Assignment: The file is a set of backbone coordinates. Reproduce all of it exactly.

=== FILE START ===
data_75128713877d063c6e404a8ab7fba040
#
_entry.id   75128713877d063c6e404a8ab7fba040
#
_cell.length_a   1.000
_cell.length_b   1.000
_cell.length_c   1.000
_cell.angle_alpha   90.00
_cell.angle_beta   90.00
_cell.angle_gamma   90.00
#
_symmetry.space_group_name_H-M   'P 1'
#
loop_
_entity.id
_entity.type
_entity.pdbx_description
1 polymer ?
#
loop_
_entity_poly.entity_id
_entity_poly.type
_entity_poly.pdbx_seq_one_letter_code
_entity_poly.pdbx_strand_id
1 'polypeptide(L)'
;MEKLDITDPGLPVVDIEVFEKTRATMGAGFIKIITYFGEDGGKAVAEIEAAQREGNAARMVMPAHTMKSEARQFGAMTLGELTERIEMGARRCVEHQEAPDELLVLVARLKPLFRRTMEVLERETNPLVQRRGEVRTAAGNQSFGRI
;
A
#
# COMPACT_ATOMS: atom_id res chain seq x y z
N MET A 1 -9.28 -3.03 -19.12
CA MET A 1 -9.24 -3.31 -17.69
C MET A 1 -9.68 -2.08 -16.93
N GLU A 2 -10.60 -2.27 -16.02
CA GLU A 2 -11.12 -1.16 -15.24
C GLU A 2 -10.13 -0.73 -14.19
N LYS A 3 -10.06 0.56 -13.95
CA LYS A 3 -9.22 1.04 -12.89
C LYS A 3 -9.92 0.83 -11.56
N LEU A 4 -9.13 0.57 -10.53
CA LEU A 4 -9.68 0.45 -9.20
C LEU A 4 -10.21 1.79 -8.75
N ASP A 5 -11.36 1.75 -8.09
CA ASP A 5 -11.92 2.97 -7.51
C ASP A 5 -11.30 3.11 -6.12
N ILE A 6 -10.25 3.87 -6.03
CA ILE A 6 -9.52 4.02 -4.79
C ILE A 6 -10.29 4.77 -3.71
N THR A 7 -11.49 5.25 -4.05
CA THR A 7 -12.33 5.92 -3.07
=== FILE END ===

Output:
data_75128713877d063c6e404a8ab7fba040
#
_entry.id   75128713877d063c6e404a8ab7fba040
#
_cell.length_a   1.000
_cell.length_b   1.000
_cell.length_c   1.000
_cell.angle_alpha   90.00
_cell.angle_beta   90.00
_cell.angle_gamma   90.00
#
_symmetry.space_group_name_H-M   'P 1'
#
loop_
_entity.id
_entity.type
_entity.pdbx_description
1 polymer ?
#
loop_
_entity_poly.entity_id
_entity_poly.type
_entity_poly.pdbx_seq_one_letter_code
_entity_poly.pdbx_strand_id
1 'polypeptide(L)'
;MEKLDITDPGLPVVDIEVFEKTRATMGAGFIKIITYFGEDGGKAVAEIEAAQREGNAARMVMPAHTMKSEARQFGAMTLGELTERIEMGARRCVEHQEAPDELLVLVARLKPLFRRTMEVLERETNPLVQRRGEVRTAAGNQSFGRI
;
A
#
# COMPACT_ATOMS: atom_id res chain seq x y z
N MET A 1 -9.28 -3.03 -19.12
CA MET A 1 -9.24 -3.31 -17.69
C MET A 1 -9.68 -2.08 -16.93
N GLU A 2 -10.60 -2.27 -16.02
CA GLU A 2 -11.12 -1.16 -15.24
C GLU A 2 -10.13 -0.73 -14.19
N LYS A 3 -10.06 0.56 -13.95
CA LYS A 3 -9.22 1.04 -12.89
C LYS A 3 -9.92 0.83 -11.56
N LEU A 4 -9.13 0.57 -10.53
CA LEU A 4 -9.68 0.45 -9.20
C LEU A 4 -10.21 1.79 -8.75
N ASP A 5 -11.36 1.75 -8.09
CA ASP A 5 -11.92 2.97 -7.51
C ASP A 5 -11.30 3.11 -6.12
N ILE A 6 -10.25 3.87 -6.03
CA ILE A 6 -9.52 4.02 -4.79
C ILE A 6 -10.29 4.77 -3.71
N THR A 7 -11.49 5.25 -4.05
CA THR A 7 -12.33 5.92 -3.07